Sports that created the greatest fans of all time
You know Memphis as a training ground for music legends and a championship bracket for barbecue. Truth is, we’re competitive all-around.
Baseball came to the Bluff City amid the chaos of the late 1800s. A telegraph officer stationed in town, Thomas Edison, served as batboy and the home team clinched the Southern League title before the century was out. In 1901, Memphis became the charter member of Southern Association Baseball, capturing back-to-back titles in 1903 and 1904. Just one thing: Southern Association ball was for white players and fans. For decades, while the Memphis Chicks rounded this circuit, Memphis’ Negro League Red Sox were also in play.
In 1960, Russwood Park, the epicenter of baseball in Memphis, burned to the ground. The fire marked the beginning of an on-again, off-again relationship between Memphis and America’s pastime that would last until the end of the 20th century. But mid-century, other sports were on the rise. In 1958, the PGA Memphis Open came to town. In 1965, a young bowl game followed. Memphis Memorial Stadium had recently opened as home of the Memphis State Tigers. Tiger football, established along with the college in 1912, persisted, but the facility was renamed: Liberty Bowl Memorial Stadium. Next door, the modern Mid-South Coliseum—opened in 1964 as the city’s first public auditorium designed for integrated audiences—would soon host American Basketball Association games. Between 1970 and 1975, Memphis cheered for its ABA hometeam, alternately named the Pros, Tams and Sounds.
It’s possible that no fans were as frenetic as those packed into the Coliseum for Memphis wrestling (“wrasslin’” if you want to get at its true character). From the late 1970s into the early ’80s, hometown heroes like Jerry “The King” Lawler jumped into the ring against bad guys—including comedian Andy Kaufman. When “The King” thrashed Kaufman at the Coliseum in 1982, the feud went viral, proving that Memphis showmanship goes beyond the concert stage. Meanwhile in Millington, another fan favorite—auto racing—picked up speed when Memphis International Motorsports Park opened in 1986 (today, it’s known as Memphis International Raceway).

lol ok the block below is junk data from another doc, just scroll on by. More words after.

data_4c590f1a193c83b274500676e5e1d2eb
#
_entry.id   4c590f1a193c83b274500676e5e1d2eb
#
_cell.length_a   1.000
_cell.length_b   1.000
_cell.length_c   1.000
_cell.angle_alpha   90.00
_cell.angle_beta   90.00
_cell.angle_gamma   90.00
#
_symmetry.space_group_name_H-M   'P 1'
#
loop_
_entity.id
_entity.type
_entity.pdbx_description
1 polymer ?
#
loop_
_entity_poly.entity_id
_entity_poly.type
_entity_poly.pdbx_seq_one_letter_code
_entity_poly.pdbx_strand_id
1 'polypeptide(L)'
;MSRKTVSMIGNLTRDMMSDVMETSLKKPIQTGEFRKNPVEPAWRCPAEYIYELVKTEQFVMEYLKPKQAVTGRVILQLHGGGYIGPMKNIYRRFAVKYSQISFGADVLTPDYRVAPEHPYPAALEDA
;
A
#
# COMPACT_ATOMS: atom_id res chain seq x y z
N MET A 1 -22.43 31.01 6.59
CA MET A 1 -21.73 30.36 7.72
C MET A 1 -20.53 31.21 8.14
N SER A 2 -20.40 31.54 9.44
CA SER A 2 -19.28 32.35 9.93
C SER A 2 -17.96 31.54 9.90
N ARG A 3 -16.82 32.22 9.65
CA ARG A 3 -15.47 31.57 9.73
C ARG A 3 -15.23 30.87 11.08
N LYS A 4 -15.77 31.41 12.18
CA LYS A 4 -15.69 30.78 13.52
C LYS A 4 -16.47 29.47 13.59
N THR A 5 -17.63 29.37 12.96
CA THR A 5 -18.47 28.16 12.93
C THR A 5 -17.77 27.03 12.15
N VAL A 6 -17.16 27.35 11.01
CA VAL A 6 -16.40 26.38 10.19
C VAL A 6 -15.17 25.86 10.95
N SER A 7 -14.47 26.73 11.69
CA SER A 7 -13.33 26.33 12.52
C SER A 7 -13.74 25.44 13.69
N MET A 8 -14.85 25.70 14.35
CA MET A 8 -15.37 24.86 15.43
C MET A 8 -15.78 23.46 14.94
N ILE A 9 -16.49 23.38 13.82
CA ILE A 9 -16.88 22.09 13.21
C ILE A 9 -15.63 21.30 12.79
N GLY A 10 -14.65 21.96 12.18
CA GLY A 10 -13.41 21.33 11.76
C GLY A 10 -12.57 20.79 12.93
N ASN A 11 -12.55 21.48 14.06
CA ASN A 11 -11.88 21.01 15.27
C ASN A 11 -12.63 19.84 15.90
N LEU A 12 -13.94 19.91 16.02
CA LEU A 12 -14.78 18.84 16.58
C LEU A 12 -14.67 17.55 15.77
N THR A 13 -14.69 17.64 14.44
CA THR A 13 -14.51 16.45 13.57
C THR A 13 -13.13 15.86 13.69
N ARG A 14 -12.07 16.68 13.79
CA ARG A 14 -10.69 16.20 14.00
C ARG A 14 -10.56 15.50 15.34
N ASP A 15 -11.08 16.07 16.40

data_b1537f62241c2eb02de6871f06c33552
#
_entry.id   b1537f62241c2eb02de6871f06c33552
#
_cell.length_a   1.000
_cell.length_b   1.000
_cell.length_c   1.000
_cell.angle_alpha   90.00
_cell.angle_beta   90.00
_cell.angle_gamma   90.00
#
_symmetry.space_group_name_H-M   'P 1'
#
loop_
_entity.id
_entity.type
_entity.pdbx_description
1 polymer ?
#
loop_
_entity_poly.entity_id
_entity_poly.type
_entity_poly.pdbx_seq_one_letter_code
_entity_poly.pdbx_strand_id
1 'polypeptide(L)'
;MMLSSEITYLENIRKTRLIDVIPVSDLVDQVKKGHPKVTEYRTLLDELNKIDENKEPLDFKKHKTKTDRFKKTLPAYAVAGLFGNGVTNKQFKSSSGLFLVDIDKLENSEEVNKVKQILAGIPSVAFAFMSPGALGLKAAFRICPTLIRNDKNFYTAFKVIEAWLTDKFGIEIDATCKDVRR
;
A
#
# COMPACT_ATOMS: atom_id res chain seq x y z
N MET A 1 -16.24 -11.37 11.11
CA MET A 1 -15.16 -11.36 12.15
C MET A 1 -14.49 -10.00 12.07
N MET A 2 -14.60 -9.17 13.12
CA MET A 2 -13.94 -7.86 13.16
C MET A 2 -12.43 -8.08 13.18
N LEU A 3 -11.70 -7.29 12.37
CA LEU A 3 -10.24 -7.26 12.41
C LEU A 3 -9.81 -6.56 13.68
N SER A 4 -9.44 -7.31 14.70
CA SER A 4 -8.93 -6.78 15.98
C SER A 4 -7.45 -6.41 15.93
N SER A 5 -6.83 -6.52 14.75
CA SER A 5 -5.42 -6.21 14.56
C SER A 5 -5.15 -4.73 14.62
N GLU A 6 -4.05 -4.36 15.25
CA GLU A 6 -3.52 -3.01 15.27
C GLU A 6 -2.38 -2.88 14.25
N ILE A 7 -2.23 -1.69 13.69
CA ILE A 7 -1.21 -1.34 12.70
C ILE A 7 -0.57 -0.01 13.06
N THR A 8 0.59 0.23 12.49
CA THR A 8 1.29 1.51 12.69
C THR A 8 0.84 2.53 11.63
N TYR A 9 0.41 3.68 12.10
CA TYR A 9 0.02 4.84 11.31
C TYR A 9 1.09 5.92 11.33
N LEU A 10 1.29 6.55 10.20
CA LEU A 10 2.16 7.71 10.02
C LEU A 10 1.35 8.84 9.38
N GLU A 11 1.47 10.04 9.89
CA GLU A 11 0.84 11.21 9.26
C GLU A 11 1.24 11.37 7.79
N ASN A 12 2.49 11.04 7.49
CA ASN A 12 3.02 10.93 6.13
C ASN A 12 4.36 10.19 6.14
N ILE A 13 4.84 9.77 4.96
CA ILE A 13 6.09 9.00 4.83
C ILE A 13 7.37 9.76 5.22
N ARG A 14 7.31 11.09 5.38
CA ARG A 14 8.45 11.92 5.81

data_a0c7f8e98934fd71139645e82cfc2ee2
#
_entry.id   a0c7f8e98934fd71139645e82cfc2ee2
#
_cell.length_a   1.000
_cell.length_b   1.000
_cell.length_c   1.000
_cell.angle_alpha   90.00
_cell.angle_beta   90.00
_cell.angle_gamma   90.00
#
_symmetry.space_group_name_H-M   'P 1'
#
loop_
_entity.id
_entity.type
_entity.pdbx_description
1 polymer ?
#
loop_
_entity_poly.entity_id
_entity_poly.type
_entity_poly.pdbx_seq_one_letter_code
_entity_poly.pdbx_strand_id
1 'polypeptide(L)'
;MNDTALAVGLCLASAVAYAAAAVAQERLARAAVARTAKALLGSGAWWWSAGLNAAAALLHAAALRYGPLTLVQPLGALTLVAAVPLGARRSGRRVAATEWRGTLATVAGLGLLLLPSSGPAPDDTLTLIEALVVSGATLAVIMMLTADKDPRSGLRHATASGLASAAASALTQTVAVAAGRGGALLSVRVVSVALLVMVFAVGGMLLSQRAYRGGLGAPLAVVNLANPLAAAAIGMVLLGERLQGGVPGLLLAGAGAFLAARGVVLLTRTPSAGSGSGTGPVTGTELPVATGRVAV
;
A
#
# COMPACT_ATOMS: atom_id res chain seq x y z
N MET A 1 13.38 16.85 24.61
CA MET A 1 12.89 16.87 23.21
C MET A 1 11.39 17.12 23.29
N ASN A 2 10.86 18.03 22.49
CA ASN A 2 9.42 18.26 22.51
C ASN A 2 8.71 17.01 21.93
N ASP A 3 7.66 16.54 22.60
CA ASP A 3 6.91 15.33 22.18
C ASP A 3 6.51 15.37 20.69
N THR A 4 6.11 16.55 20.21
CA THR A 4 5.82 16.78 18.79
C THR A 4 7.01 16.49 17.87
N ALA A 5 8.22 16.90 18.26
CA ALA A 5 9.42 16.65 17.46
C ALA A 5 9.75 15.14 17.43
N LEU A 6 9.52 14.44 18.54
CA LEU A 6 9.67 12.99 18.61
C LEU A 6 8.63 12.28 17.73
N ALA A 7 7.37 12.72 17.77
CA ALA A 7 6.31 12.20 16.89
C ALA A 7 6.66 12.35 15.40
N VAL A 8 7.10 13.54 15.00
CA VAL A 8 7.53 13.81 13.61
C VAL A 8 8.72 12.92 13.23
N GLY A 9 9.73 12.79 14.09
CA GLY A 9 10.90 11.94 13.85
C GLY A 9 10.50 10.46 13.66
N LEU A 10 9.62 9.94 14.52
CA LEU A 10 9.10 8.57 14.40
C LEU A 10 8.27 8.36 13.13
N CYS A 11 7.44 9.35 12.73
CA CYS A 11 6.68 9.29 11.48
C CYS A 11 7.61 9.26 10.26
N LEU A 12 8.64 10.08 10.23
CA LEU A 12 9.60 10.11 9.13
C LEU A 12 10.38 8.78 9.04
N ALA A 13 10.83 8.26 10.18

Later that decade, all eyes were on a basketball standout at local Treadwell High. By 1990, Anfernee Hardaway—Parade magazine’s National High School Player of the Year—had signed with the Memphis State Tigers. After his junior year, the two-time All-American catapulted to the NBA, while the Tigers continued playing in their new home on the Mississippi River: the Pyramid. Back at Liberty Bowl Memorial Stadium, a new bowl game was born: the Southern Heritage Classic.
By the end of the ‘90s, big changes were brewing for Memphis sports fans. Since 1968, we had been committed to a series of baseball teams, but none of the teams were fully committed to us. When the last team left in 1997, a local business leader named Dean Jernigan advanced an idea: He wanted to bring professional baseball back to Memphis—and build the fan-friendliest stadium in the sport. On April 1, 2000, the Memphis Redbirds, Triple-A affiliate of the St. Louis Cardinals, opened their inaugural season in AutoZone Park. The team, and its brand-new stadium, underscored downtown Memphis’ rebirth, and shone like a beacon to other franchise owners. Among them: NBA Grizzlies’ owner Mike Heisley, who relocated his Vancouver, British Columbia, team to Memphis with the 2001-2002 season. The Grizzlies played three seasons in the Pyramid before moving into their new home on Beale Street, FedEx Forum.
In its bicentennial, Memphis is seeing more action than ever. In 2019 the Memphis 901 FC, a United Soccer League franchise, will launch playing at Autozone Park and Anfernee “Penny” Hardaway is now Coach Hardaway at the University of Memphis (formerly Memphis State), where he heads the men’s basketball program.
Still, our biggest win might be making philanthropy a sport. That PGA Memphis Open? It began benefitting St. Jude Children’s Research Hospital in 1970. In 2019, it will evolve into the World Golf Championships-FedEx St. Jude Invitational, bringing the sport’s most elite players to Memphis, and donations to St. Jude. Since 2002, the St. Jude Memphis Marathon Weekend has grown to become the hospital’s largest one-day fundraising event of the year, engaging 26,000-plus participants who raised more than $11 million in 2018.
In other words, we’re game to celebrate our athletic achievements, and 2019’s the time: In our bicentennial year, the Memphis Sports Hall of Fame will debut inside AutoZone Park.